Contrary to the monk’s plans, however, the market for fizzy wine suddenly began to take off. The English were the first to develop a copious palette for the bubbly, and the French nobility followed thereafter. Soon, Champagne was being inundated with orders for bubbly white—the exact opposite of what its vinters initially set out to make: still red.

Thanks to innovations by Dom Perignon and then further improvements in the ageing, blending and bottling processes by a host of other vintners, Champagne soon became the source of choose for the eponymous drink. From annual sales of around 300,000 bottles in the 1790s, Champagne sales zoomed to 20 million bottled by 1853.

In 1691, King Louis XIV of France created the post of courtier-commissionaire, or commercial agent, a post that could be purchased that empowered the holder “the right to set prices, arrange purchases, and take commissions" on the sales of Champagne wines.

In 1716, a certain Mr Claude Moët of Epernay took over the office of courtier-commissionaire. The House of Moët was poised to become one of the uncrowned kings of bubbly.

According to official Moët & Chandon company history, the house was established by Claude Moët in 1743 under the name Moët et Cie (Moët and Company). But the real global story of the brand begin when the founder’s grandson, Jean-Rémy Moët, took over day to day operation at the company. “Jean-Rémy is really the man responsible for making champagne the luxurious beverage it is today," a PR representative told me when I visited Epernay. It was under his watch that the brand developed a high-end global clientele and high-end brand positioning. “He was a PR whiz," the rep told me.

Epernay makes a perfect home for Moët & Chandon. First of all, there is the abundant supply of the three grapes that the company uses to makes champagne: pinot noir, pinot meunier and chardonnay. The house owns 1,150 hectares of vineyards that supply it with the mountains of fruit needed each season. Secondly, there is the peculiar cycle of hot and cold weather that enables the fermentation process that elevates champagne from the still boring stuff. And finally, there is the chalky soil underfoot that is perfect for digging cellars out of.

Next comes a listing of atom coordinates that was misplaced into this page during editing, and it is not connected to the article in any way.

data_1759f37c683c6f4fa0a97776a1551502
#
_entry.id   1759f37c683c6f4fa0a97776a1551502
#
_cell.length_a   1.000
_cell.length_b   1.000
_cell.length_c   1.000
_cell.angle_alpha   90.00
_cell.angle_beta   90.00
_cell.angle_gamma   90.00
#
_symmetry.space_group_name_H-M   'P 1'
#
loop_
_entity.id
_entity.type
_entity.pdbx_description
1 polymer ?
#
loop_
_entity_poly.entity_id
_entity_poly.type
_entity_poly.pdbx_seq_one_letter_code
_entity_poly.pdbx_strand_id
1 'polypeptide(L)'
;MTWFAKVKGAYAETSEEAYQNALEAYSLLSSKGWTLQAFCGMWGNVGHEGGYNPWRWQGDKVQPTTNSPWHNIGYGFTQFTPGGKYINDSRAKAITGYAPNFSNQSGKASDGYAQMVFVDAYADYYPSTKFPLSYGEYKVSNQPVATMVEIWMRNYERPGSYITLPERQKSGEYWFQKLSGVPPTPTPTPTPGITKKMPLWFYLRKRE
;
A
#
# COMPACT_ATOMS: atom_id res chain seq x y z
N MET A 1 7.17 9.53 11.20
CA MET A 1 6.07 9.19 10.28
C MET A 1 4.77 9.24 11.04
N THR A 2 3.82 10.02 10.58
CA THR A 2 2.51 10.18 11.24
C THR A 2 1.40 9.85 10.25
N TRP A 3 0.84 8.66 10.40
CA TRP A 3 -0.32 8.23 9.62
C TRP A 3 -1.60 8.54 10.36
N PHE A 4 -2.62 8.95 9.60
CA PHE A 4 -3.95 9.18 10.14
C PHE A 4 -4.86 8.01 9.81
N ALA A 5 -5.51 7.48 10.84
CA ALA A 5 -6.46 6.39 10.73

Walking through the Moët & Chandon cellars is an experience in itself. At first, it is deeply unsettling. The cellars are dark, cold, damp and confusing. But then you slowly get used it to it. And you begin to appreciate the complexity involved in making a good bottle of champagne. While the process itself has seen waves of industrialization over the last two centuries or so, it remains a process brimming with unpredictability. Wine, as they say, is alining liquid. Push it too far and the only bubble bursting will be your balance sheet.

But once meteorology, biology and chemistry all come together, what does the end product look and taste like? Moët & Chandon makes broadly two types of champagne: vintages and non-vintages.

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Benoit Gouez.

The non-vintage champagnes are the bottles Moët blends and releases each year. Think of these as champagne’s equivalent of regular whisky bottling, while vintages are the special limited-edition bottling. Currently, there are four non-vintage champagnes: the Moët Imperial, the Rose Imperial, the Nectar Imperial and the Ice Imperial.

The Moët Imperial is the brand’s flagship champagne. I found it a comforting, gentle beverage that is deceptively easy to drink. But what really got my engine running was the 2004 vintage. If the Imperial was like subtle classical music, the 2004 was robust yet restrained jazz music. This was a drink to celebrate with. Or gift. Or basically find any reason at all to drink.

I asked Gouez what his favourite Moët bottle of all time was. (The brand has a collection that goes back to the late 19th century. Many, I was assured, remain perfectly drinkable.)

“The best vintage has to be the 1921," he said. “It was a mythical vintage. Everything was perfect. And the champagne tasted like panettone." The next best vintage, he claimed, will be the 2006 due for launch next year.

Gouez said we were once again poised on the verge of another golden age of champagne. “The first Golden Age culminated in the 1960s. Then there was a long period of transition. And I think we are all set now for a new era of greatness."

A prediction to warm every wine-drinker’s heart. But how should one celebrate this golden age? I have a few golden ideas I picked up in Epernay.